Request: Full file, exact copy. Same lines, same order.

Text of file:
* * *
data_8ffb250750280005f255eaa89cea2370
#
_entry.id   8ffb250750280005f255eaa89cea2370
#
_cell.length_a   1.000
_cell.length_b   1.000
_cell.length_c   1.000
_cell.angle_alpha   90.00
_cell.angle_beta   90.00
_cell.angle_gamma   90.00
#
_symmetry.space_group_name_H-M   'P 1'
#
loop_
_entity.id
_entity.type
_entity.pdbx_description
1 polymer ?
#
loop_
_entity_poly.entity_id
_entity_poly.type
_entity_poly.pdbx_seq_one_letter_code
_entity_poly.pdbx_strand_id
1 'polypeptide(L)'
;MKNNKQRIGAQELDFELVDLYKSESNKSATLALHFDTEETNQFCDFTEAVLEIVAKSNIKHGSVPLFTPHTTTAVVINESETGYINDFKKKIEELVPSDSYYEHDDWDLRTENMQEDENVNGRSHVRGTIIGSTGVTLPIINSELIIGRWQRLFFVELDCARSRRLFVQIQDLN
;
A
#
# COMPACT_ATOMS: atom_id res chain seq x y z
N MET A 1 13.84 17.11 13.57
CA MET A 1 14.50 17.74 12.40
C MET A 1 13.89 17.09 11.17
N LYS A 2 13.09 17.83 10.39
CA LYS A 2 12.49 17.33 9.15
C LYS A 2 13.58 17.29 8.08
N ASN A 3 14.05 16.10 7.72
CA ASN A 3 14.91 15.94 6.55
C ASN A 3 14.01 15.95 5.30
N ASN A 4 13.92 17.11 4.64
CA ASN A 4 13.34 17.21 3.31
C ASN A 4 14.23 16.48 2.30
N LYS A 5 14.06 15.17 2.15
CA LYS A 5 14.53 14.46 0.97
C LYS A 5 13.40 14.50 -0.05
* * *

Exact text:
data_8ffb250750280005f255eaa89cea2370
#
_entry.id   8ffb250750280005f255eaa89cea2370
#
_cell.length_a   1.000
_cell.length_b   1.000
_cell.length_c   1.000
_cell.angle_alpha   90.00
_cell.angle_beta   90.00
_cell.angle_gamma   90.00
#
_symmetry.space_group_name_H-M   'P 1'
#
loop_
_entity.id
_entity.type
_entity.pdbx_description
1 polymer ?
#
loop_
_entity_poly.entity_id
_entity_poly.type
_entity_poly.pdbx_seq_one_letter_code
_entity_poly.pdbx_strand_id
1 'polypeptide(L)'
;MKNNKQRIGAQELDFELVDLYKSESNKSATLALHFDTEETNQFCDFTEAVLEIVAKSNIKHGSVPLFTPHTTTAVVINESETGYINDFKKKIEELVPSDSYYEHDDWDLRTENMQEDENVNGRSHVRGTIIGSTGVTLPIINSELIIGRWQRLFFVELDCARSRRLFVQIQDLN
;
A
#
# COMPACT_ATOMS: atom_id res chain seq x y z
N MET A 1 13.84 17.11 13.57
CA MET A 1 14.50 17.74 12.40
C MET A 1 13.89 17.09 11.17
N LYS A 2 13.09 17.83 10.39
CA LYS A 2 12.49 17.33 9.15
C LYS A 2 13.58 17.29 8.08
N ASN A 3 14.05 16.10 7.72
CA ASN A 3 14.91 15.94 6.55
C ASN A 3 14.01 15.95 5.30
N ASN A 4 13.92 17.11 4.64
CA ASN A 4 13.34 17.21 3.31
C ASN A 4 14.23 16.48 2.30
N LYS A 5 14.06 15.17 2.15
CA LYS A 5 14.53 14.46 0.97
C LYS A 5 13.40 14.50 -0.05